Our plantation is located in the heart of the Costa Tropical in Granada, nestled between the Mediterranean Sea to the south and the Sierra Nevada to the north. The Sierra Nevada is a mountain range with the highest peaks on the Spanish mainland. It's home to a National Park Biosphere Reserve and Europe's southernmost ski resort. This mountain range protects us from the cold of the north in winter and guarantees a subtropical microclimate that is unique in Europe. The area is called Costa Tropical as there are no major changes between daytime and night-time temperatures, or all year round, which make our avocados a local product of exceptional quality.
The La Reala finca takes its name from our family farm that is over one hundred years old. Reala (which can also be written as Rehala) comes from Arabic and means a “herd of flocks”, in which a single shepherd takes care of the livestock of several owners. It refers to the ancient grazing culture of the area. This farm was bought by my family at the end of the 1970s and stands at the top of the finca, but today it's not inhabited. My family lived there back in the day and today you can see a large chunk of the avocado plantation and the Mediterranean Sea.
La Reala is located in the town of Motril, capital of the Costa Tropical. In addition to the avocado plantation, there are organic mango and olive groves. The entire finca stretches over three hundred hectares. Some forty hectares of trees are actively cultivated (avocado, mango and olive groves) and a further twenty hectares of avocados will enter into production in 2022. The rest of the finca is pine forest and Mediterranean scrubland, which is home to an array of local species such as red partridges, hares, wild boar, mountain goats, hawks, owls, etc. The pine forest is located in the north, in the upper part. To the south of the finca are two seaside towns, Calahonda and Carchuna, which mainly live off the greenhouse farming of cucumbers.
Meanwhile, the entire region mainly lives off the farming of tropical trees (avocado, cherimoya and mango) or protected crops. Agricultural activity in the area is labour-intensive and there's practically no unemployment. Agriculture creates a lot of business both in the field and at fruit and vegetable processing plants.
The first avocado trees in La Reala were planted more than thirty years ago and the area dedicated to this fruit has been growing ever since. An olive grove was planted about ten years ago to produce olive oil, while several areas of Kent mango were planted five years ago, with both being organically cultivated from the outset.
The water used for crop irrigation comes from Sierra Nevada snowmelt. This water is stored in the Rules dam and reaches the farm through the pipes of the Motril-Carchuna Irrigation Community. The plantation's need for water depends on the time of year and the weather. In the rainy season, there are periods of up to three weeks in which the trees are not watered. In summer, which is dry and hot in the area, between fifty and one hundred litres of water are needed per tree per day, depending on the age and size of the plant. All the trees are watered with a drip irrigation system and the finca has several irrigation tanks and automated irrigation heads to make the most of every last drop of water.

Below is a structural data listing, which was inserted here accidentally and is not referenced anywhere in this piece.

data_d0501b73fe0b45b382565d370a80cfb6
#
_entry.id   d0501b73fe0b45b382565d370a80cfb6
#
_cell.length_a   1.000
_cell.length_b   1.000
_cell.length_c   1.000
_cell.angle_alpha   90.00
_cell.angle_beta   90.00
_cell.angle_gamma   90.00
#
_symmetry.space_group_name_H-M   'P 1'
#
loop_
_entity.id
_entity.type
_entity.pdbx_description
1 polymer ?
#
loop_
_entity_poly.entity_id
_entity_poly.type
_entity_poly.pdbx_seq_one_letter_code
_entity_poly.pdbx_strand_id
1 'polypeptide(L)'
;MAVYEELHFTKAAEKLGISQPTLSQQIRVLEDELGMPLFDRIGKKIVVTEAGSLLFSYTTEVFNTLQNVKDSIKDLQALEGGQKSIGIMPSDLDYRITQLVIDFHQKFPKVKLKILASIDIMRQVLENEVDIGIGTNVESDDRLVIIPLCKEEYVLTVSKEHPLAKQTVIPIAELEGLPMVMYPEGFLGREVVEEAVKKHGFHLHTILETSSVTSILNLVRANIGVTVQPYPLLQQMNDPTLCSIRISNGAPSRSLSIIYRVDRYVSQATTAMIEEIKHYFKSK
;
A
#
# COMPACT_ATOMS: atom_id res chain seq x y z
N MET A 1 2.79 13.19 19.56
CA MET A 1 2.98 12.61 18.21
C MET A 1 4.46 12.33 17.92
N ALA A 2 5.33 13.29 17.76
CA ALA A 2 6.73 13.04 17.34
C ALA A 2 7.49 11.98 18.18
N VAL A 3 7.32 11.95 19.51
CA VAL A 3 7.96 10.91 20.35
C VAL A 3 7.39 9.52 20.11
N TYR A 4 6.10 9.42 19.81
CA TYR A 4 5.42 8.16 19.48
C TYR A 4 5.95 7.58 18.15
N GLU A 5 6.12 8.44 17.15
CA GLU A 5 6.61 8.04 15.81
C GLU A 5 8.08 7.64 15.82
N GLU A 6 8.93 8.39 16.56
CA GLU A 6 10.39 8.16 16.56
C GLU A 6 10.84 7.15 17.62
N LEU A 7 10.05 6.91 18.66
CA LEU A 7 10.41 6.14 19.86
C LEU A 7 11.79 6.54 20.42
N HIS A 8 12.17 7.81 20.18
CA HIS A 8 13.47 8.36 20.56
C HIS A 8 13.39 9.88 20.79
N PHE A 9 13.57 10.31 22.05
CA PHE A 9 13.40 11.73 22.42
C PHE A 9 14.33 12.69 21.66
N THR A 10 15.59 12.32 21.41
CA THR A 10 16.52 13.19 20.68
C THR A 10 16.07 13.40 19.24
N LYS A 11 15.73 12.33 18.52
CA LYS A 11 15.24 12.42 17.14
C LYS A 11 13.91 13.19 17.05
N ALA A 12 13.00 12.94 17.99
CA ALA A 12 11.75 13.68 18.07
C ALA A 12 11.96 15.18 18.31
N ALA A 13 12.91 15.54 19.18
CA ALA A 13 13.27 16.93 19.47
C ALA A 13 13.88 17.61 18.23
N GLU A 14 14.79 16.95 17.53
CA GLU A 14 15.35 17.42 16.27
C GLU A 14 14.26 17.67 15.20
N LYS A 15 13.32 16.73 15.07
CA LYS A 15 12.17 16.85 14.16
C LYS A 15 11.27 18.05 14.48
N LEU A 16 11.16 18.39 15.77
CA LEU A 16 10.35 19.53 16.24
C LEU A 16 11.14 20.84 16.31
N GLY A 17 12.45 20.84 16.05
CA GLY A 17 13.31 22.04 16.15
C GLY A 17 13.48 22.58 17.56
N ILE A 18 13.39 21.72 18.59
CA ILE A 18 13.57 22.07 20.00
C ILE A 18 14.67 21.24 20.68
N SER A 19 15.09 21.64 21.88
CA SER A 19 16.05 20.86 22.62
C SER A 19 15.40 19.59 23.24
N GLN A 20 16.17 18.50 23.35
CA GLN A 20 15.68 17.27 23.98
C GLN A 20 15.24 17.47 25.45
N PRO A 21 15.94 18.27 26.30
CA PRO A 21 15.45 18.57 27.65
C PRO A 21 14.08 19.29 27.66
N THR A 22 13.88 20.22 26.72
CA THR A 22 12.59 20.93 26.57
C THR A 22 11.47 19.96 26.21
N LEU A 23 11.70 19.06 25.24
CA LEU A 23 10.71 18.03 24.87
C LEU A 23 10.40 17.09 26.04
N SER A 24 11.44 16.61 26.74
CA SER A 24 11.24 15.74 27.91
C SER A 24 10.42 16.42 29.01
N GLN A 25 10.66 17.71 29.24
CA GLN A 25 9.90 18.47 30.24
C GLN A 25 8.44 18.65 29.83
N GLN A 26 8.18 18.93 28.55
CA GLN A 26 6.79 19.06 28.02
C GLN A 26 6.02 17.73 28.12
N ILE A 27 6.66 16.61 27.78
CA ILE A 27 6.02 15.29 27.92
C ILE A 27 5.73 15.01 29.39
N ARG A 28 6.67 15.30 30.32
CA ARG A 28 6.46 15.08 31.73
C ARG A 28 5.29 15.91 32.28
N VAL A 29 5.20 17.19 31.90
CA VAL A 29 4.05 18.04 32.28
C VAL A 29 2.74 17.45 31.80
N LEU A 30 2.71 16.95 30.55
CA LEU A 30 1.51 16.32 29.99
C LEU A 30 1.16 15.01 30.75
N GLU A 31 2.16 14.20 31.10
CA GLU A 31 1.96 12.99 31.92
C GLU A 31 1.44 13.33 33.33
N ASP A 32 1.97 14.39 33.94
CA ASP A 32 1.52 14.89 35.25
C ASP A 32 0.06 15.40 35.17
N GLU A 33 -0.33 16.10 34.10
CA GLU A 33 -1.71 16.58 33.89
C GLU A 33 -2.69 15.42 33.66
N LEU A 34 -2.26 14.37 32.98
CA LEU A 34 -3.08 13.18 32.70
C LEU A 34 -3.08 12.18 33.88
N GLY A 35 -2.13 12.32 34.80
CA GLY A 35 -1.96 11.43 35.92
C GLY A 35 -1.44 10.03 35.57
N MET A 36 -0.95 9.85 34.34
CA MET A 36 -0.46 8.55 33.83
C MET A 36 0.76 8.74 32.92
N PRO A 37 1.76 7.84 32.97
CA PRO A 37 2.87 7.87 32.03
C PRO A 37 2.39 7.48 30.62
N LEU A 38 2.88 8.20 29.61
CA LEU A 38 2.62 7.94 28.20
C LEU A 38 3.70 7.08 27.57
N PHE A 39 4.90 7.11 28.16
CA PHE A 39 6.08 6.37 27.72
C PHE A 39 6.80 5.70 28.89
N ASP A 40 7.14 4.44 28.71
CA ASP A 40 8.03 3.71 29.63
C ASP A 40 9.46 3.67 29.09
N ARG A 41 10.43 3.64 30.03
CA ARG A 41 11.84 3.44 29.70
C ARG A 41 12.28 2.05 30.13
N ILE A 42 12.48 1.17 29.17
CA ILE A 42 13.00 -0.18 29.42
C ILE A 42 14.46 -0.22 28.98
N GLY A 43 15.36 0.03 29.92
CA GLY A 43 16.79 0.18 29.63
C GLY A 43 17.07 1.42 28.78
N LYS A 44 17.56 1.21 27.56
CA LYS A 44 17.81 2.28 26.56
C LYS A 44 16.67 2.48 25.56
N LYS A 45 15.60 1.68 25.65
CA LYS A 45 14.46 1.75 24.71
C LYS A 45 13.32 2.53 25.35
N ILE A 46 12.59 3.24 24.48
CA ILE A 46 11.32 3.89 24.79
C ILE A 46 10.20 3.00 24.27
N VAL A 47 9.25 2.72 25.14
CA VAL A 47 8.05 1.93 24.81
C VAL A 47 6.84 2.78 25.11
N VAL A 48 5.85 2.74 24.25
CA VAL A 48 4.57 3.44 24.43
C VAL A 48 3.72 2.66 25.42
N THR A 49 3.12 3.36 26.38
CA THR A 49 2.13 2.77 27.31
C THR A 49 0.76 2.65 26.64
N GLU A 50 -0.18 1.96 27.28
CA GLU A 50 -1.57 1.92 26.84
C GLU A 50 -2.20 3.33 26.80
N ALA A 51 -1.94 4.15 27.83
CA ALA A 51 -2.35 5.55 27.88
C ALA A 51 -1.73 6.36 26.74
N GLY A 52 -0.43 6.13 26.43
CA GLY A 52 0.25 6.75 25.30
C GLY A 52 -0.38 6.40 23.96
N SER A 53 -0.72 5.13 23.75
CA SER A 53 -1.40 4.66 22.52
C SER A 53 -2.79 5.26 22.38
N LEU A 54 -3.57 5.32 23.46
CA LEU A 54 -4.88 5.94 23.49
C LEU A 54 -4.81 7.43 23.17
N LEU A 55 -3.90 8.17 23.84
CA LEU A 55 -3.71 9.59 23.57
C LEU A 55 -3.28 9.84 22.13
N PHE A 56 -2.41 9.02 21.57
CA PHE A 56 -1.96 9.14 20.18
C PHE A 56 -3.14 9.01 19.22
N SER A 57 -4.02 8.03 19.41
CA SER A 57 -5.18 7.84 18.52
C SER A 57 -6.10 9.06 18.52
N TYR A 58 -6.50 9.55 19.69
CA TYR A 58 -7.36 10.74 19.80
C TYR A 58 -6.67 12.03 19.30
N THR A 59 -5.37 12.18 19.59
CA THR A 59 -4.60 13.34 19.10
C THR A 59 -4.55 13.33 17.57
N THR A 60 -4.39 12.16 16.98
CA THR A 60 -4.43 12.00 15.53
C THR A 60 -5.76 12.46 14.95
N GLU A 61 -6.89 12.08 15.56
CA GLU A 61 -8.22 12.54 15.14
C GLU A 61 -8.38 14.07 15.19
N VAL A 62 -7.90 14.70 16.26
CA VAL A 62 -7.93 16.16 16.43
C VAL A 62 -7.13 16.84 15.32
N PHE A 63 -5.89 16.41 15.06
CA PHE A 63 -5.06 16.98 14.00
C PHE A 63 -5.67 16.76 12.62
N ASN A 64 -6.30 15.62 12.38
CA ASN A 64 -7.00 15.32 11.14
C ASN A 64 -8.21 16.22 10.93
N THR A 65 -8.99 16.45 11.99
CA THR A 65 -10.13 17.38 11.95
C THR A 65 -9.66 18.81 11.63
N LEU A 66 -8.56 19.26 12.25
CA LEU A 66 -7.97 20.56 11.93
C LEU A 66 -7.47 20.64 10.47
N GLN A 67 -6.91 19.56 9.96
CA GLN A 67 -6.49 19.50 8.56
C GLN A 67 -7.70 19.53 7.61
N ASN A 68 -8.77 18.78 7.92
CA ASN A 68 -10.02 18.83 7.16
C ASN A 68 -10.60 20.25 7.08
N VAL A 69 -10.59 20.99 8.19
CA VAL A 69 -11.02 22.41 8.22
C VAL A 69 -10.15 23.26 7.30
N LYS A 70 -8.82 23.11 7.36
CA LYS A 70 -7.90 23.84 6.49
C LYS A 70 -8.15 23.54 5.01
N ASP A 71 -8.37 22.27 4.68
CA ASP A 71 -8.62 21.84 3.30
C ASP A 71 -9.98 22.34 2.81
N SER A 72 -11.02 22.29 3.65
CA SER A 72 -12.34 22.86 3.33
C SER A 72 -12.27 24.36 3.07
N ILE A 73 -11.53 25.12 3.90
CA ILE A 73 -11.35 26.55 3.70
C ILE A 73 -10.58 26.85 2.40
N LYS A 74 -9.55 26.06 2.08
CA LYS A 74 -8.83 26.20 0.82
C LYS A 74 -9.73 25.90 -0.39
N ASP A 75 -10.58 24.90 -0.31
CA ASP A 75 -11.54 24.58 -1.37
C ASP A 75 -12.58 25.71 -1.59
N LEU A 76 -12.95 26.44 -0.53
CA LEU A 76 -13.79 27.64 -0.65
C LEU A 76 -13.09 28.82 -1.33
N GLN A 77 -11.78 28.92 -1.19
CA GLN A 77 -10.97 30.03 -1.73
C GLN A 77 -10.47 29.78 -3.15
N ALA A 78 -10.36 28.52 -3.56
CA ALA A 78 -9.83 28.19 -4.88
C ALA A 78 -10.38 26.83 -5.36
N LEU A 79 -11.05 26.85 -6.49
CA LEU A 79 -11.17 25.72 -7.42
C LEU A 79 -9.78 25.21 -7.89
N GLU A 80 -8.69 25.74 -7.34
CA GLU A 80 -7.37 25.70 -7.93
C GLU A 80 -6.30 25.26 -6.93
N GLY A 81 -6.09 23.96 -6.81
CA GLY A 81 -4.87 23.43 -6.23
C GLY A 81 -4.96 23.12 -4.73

The entire finca is managed under organic farming guidelines, which favours native fauna. No phytosanitary products are used in the plantation. Weeds that grow around the trees are removed by mechanical means (brush cutter). There's a whole host of wild flora around the crops (thyme, rosemary, gorse, pine) that fosters the development of a healthy ecosystem of insects and animal species such as hare, partridge, wild boar, etc. The remains of pruning and damaged fruit are left to form compost on site and then used as organic fertiliser.
La Reala employs around twelve people for irrigation, weed control or pruning tasks, with some of them having worked for the company for more than twenty years. Jobs are created in the cooperative that vary depending on the time of year. All workers receive salaries according to the applicable collective agreement and this is corroborated by GRASP certification. We lay on transport to the finca and provide accommodation for new workers from other areas while they look for their own home. The number of jobs increases in the harvesting campaign. The harvested fruit is packed in the cooperative with the harvests of the other cooperative members, which creates jobs for a great deal of families. All these fincas receive technical advice from the cooperative's agronomists and are certified organic.
On our finca we have photovoltaic panels for pumping and irrigation water. The roof of the cooperative where we box the fruit is also covered by photovoltaic solar panels, which produce much of the energy needed to prepare the fruit.
Avocados produce fruits of different sizes and shapes, all of which are used and included in your box. The workers in the field and at the cooperative check the quality of the fruit. Any fruit that can't be shipped is donated to local food banks.